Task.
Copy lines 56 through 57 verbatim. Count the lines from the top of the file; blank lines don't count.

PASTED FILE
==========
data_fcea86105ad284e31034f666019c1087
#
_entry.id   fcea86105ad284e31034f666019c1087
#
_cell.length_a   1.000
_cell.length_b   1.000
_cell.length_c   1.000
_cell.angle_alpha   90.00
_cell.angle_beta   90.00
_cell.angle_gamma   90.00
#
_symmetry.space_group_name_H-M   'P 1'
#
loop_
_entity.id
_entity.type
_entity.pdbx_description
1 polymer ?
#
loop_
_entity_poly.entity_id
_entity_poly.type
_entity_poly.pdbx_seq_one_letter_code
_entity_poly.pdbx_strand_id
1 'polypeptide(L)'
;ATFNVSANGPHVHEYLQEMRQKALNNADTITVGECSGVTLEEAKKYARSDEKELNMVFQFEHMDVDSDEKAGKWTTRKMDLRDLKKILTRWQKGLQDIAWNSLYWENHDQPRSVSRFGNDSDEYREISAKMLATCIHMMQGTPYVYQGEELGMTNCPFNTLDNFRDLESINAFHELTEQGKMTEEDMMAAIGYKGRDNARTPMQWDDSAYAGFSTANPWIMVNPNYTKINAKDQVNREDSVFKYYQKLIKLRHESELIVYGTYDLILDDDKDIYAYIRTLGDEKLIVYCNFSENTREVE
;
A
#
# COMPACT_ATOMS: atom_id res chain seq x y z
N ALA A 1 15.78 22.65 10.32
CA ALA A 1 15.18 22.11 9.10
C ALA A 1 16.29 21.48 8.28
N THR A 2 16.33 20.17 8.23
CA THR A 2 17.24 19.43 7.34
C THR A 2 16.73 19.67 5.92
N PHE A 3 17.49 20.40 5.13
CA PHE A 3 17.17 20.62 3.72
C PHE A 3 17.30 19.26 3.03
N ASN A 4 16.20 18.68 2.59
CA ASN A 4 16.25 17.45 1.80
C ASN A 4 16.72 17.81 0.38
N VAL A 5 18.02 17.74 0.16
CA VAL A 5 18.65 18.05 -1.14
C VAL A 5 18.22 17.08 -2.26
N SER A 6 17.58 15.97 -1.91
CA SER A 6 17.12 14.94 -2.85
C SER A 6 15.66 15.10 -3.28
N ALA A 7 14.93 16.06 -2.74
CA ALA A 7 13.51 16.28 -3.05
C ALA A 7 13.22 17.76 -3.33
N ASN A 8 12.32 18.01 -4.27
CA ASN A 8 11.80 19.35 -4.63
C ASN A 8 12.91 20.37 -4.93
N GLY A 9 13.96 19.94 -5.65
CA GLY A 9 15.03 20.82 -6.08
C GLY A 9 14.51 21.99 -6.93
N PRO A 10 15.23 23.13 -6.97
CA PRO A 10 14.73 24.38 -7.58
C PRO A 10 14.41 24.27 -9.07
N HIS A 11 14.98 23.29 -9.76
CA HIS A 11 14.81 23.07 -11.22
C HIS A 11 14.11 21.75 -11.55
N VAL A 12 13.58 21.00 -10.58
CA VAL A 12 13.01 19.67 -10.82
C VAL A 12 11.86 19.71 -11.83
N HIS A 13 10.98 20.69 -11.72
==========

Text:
CA GLY A 9 15.03 20.82 -6.08
C GLY A 9 14.51 21.99 -6.93